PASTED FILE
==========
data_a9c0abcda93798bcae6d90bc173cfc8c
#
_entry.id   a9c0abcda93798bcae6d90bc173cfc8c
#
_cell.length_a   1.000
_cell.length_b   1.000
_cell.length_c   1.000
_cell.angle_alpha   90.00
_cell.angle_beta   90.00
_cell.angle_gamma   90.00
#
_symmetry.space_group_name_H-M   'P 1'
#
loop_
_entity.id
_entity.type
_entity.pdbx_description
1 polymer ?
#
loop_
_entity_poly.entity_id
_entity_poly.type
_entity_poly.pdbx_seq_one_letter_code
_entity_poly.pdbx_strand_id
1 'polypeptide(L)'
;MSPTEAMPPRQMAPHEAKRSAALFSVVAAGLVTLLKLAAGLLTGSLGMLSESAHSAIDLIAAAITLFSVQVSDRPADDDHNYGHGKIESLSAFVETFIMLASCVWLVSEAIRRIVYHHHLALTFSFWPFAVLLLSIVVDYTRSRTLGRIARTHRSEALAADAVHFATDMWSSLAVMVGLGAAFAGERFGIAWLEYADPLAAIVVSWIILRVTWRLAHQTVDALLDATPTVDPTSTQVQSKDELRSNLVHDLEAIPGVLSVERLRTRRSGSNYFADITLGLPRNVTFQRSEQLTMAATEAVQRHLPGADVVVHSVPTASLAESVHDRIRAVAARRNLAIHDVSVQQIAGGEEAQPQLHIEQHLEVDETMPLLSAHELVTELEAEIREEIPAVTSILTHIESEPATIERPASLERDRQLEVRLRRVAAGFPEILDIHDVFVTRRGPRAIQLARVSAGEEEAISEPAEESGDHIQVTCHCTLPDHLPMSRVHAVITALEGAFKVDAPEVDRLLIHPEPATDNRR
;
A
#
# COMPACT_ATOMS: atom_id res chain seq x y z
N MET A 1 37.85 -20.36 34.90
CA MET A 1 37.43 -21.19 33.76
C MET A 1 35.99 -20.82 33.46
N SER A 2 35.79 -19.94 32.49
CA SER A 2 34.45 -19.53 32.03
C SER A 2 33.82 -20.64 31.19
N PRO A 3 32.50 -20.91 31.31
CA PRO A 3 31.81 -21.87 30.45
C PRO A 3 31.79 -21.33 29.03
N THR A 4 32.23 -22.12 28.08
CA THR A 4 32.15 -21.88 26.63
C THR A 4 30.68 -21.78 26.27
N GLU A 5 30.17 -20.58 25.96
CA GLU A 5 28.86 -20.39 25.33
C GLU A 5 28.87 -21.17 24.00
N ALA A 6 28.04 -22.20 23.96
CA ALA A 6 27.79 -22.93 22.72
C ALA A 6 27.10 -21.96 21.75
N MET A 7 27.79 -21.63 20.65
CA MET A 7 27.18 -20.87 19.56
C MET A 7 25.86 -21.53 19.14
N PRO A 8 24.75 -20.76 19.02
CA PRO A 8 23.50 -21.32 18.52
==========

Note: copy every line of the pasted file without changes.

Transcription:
data_a9c0abcda93798bcae6d90bc173cfc8c
#
_entry.id   a9c0abcda93798bcae6d90bc173cfc8c
#
_cell.length_a   1.000
_cell.length_b   1.000
_cell.length_c   1.000
_cell.angle_alpha   90.00
_cell.angle_beta   90.00
_cell.angle_gamma   90.00
#
_symmetry.space_group_name_H-M   'P 1'
#
loop_
_entity.id
_entity.type
_entity.pdbx_description
1 polymer ?
#
loop_
_entity_poly.entity_id
_entity_poly.type
_entity_poly.pdbx_seq_one_letter_code
_entity_poly.pdbx_strand_id
1 'polypeptide(L)'
;MSPTEAMPPRQMAPHEAKRSAALFSVVAAGLVTLLKLAAGLLTGSLGMLSESAHSAIDLIAAAITLFSVQVSDRPADDDHNYGHGKIESLSAFVETFIMLASCVWLVSEAIRRIVYHHHLALTFSFWPFAVLLLSIVVDYTRSRTLGRIARTHRSEALAADAVHFATDMWSSLAVMVGLGAAFAGERFGIAWLEYADPLAAIVVSWIILRVTWRLAHQTVDALLDATPTVDPTSTQVQSKDELRSNLVHDLEAIPGVLSVERLRTRRSGSNYFADITLGLPRNVTFQRSEQLTMAATEAVQRHLPGADVVVHSVPTASLAESVHDRIRAVAARRNLAIHDVSVQQIAGGEEAQPQLHIEQHLEVDETMPLLSAHELVTELEAEIREEIPAVTSILTHIESEPATIERPASLERDRQLEVRLRRVAAGFPEILDIHDVFVTRRGPRAIQLARVSAGEEEAISEPAEESGDHIQVTCHCTLPDHLPMSRVHAVITALEGAFKVDAPEVDRLLIHPEPATDNRR
;
A
#
# COMPACT_ATOMS: atom_id res chain seq x y z
N MET A 1 37.85 -20.36 34.90
CA MET A 1 37.43 -21.19 33.76
C MET A 1 35.99 -20.82 33.46
N SER A 2 35.79 -19.94 32.49
CA SER A 2 34.45 -19.53 32.03
C SER A 2 33.82 -20.64 31.19
N PRO A 3 32.50 -20.91 31.31
CA PRO A 3 31.81 -21.87 30.45
C PRO A 3 31.79 -21.33 29.03
N THR A 4 32.23 -22.12 28.08
CA THR A 4 32.15 -21.88 26.63
C THR A 4 30.68 -21.78 26.27
N GLU A 5 30.17 -20.58 25.96
CA GLU A 5 28.86 -20.39 25.33
C GLU A 5 28.87 -21.17 24.00
N ALA A 6 28.04 -22.20 23.96
CA ALA A 6 27.79 -22.93 22.72
C ALA A 6 27.10 -21.96 21.75
N MET A 7 27.79 -21.63 20.65
CA MET A 7 27.18 -20.87 19.56
C MET A 7 25.86 -21.53 19.14
N PRO A 8 24.75 -20.76 19.02
CA PRO A 8 23.50 -21.32 18.52